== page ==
Photos by Lila Zotou
Text by Danafe Conopio Ritos
OSLO – On the 18th October, the Oslo City Museum in Frogner Park opened its doors to welcome visitors eager to look back and remember that historic day of 5th June 2020, when more than 15,000 people in Oslo gathered in front of Norway’s Parliament to participate in the demonstration “We can’t breathe – Justice for George Floyd”, following his murder due to racial discrimination and police brutality in Minnesota, USA.
Ten days after George Floyd was murdered by the police in the USA, while Oslo was still struggling with implementing COVID restrictions, a crowd of 15,000 marched from the US embassy to Eidsvoll Square in front of Norway’s Parliament to show solidarity and support against police brutality and racism in the USA and demand justice for George Floyd, making it one of the largest demonstrations in Norway. On that rainy day in 2020, just when the COVID restrictions were just slightly, but not fully lifted, these Oslo-based organizations, Africans Rising in Solidarity and Empowerment (ARISE) and African Student Association UiO (ASA) originally planned to only have 50 people but received overwhelming support from residents in Oslo and smaller demonstrations in Trondheim, Bergen, Kristiansand, Stord, and Skien.
Social anthropologist Michelle A. Tisdel, who participated in the demonstration, woke up the next day and thought, “We must take care of the posters!” She was then inspired to initiate Lift Every Voice (LEV), a documentation project to collect some protest posters used in the demonstration. Just after two days, many people from the demonstration contacted her saying they “were willing to donate the posters” including ARISE, ASA, and The Oslo Desk who helped spread the word about the project. She started collecting them in the summer of 2020 and all the posters, photos, and videos have since been shown at Kunsthall Trondheim, HUMSAM Library at the University of Oslo (UiO), and Tøyen Library. She said that the “exhibition at Bymuseet is the largest and most elaborate exhibition.”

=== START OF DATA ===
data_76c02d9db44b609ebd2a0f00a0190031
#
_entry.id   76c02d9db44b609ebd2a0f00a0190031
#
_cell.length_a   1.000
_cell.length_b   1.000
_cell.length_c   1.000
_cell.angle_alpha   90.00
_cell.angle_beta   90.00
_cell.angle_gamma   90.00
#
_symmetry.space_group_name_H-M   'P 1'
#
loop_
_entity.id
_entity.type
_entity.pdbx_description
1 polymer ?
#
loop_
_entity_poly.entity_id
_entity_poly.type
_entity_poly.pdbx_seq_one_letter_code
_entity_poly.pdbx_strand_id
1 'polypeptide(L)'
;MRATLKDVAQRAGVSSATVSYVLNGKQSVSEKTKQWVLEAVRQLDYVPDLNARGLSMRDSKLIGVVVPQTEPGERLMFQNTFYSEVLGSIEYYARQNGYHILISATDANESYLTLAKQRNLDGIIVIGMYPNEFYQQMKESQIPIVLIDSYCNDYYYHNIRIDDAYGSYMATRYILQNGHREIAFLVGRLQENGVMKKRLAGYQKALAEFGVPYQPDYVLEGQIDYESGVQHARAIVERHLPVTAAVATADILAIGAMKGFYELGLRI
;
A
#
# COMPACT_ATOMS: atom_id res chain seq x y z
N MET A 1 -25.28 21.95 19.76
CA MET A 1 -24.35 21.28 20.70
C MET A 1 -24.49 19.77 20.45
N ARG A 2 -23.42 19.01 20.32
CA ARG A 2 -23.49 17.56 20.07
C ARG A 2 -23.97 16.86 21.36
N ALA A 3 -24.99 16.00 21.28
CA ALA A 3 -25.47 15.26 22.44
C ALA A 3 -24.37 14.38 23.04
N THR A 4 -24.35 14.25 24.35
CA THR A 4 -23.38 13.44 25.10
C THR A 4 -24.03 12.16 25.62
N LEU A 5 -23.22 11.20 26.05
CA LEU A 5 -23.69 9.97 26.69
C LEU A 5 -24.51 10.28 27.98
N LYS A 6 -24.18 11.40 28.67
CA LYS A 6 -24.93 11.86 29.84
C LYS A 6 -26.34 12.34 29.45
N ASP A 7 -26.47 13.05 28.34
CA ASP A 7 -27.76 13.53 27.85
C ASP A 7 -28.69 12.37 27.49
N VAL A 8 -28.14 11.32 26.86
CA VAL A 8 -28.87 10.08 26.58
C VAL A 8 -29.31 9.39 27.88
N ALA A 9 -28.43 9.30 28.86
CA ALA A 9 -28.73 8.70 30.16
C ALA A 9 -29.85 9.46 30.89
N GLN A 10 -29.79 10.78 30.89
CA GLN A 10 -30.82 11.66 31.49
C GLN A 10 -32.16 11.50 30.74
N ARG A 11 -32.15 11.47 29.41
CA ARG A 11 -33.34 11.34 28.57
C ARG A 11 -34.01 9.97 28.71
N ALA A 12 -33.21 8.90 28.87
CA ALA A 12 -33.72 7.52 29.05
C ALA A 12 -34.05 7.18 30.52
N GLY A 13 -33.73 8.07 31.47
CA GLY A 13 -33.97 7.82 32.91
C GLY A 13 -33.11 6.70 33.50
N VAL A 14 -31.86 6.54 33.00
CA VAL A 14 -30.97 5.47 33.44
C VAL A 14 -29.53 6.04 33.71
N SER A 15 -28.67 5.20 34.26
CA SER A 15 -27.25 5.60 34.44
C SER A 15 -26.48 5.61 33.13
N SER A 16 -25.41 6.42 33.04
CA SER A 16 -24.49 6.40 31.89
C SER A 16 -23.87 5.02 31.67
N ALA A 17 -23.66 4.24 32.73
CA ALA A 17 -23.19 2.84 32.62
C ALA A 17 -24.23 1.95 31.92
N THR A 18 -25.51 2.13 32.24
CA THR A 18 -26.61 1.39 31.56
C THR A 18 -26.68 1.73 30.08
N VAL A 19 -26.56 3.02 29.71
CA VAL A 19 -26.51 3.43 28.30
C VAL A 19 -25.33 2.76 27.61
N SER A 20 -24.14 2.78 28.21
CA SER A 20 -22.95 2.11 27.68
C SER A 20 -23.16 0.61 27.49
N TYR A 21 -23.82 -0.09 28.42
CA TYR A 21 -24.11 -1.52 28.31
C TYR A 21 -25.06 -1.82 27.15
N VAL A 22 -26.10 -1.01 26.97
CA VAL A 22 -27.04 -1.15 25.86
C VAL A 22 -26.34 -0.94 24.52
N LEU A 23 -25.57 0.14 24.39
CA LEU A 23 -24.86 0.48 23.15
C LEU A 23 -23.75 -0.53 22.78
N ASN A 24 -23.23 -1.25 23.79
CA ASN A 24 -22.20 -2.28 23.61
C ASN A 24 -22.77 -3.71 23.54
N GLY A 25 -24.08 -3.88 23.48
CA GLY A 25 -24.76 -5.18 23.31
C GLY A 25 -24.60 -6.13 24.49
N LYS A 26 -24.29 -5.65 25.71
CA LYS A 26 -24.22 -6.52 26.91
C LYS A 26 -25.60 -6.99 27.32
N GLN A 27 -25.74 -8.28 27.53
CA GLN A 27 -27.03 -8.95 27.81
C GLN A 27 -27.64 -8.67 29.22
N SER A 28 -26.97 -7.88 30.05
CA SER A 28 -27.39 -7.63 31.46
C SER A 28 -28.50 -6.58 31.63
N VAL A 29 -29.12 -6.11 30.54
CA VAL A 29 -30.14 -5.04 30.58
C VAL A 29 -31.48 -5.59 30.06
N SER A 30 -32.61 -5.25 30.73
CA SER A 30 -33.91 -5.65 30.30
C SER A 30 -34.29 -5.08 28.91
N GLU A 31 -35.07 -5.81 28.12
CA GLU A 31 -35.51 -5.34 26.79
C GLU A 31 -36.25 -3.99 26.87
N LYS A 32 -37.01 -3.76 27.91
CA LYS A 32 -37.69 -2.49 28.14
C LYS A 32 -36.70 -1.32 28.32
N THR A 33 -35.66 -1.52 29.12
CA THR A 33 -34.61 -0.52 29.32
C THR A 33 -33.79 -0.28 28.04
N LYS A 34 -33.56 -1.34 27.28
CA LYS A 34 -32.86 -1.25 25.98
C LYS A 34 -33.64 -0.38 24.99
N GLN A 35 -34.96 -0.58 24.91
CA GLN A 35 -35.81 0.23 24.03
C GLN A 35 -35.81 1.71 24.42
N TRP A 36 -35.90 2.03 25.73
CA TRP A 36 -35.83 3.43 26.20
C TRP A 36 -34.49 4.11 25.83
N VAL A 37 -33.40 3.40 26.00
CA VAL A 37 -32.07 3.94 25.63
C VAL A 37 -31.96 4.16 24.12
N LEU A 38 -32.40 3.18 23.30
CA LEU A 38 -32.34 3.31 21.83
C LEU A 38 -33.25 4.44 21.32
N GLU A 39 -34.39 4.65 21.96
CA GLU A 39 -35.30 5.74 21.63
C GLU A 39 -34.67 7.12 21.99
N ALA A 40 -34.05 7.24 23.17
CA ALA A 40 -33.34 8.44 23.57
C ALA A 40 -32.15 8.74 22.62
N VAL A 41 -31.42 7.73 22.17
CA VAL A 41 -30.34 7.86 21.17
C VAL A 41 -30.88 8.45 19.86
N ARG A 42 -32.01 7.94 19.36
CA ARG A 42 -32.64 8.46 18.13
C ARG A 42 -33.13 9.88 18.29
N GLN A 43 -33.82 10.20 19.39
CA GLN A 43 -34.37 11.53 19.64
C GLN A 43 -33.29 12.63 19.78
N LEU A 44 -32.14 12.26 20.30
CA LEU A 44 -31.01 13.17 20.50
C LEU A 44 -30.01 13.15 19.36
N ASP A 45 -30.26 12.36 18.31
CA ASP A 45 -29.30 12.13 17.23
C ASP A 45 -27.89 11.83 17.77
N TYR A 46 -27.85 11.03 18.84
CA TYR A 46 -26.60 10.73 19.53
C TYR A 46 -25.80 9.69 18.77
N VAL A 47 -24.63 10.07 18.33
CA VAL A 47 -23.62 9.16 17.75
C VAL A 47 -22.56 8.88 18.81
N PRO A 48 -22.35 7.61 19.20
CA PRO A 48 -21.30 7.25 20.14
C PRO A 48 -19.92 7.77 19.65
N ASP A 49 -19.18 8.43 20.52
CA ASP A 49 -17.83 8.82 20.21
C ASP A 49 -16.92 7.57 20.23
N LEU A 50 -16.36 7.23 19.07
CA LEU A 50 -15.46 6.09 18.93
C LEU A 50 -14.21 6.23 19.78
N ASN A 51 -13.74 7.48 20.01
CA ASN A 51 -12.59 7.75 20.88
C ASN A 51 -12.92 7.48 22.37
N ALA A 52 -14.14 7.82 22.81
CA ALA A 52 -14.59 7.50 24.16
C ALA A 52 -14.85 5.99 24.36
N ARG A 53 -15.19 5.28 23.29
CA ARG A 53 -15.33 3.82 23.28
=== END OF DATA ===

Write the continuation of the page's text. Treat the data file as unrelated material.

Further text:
The exhibit, “Your Breath, Your Voice” (Din Pust, Din Stemme), inspired by the final words of George Floyd, “I can’t breathe” which he uttered 20 times before his death. A small stage was placed in the corner of the welcome area with several chairs and tables for the expected guests. Drinks were served on a long table on the right side, beside the door that leads to the exhibit area. As the guests start to pour in, DJ Brighteyes played soul music from Al Green, Anita Baker, Nina Simone, Stevie Wonder, and more from known Black artists. When asked about the inspiration for the playlist, she said “Music has always been a part of movements. I would like for the music tonight to take us back on the thoughts and emotions of that day and feel hope.”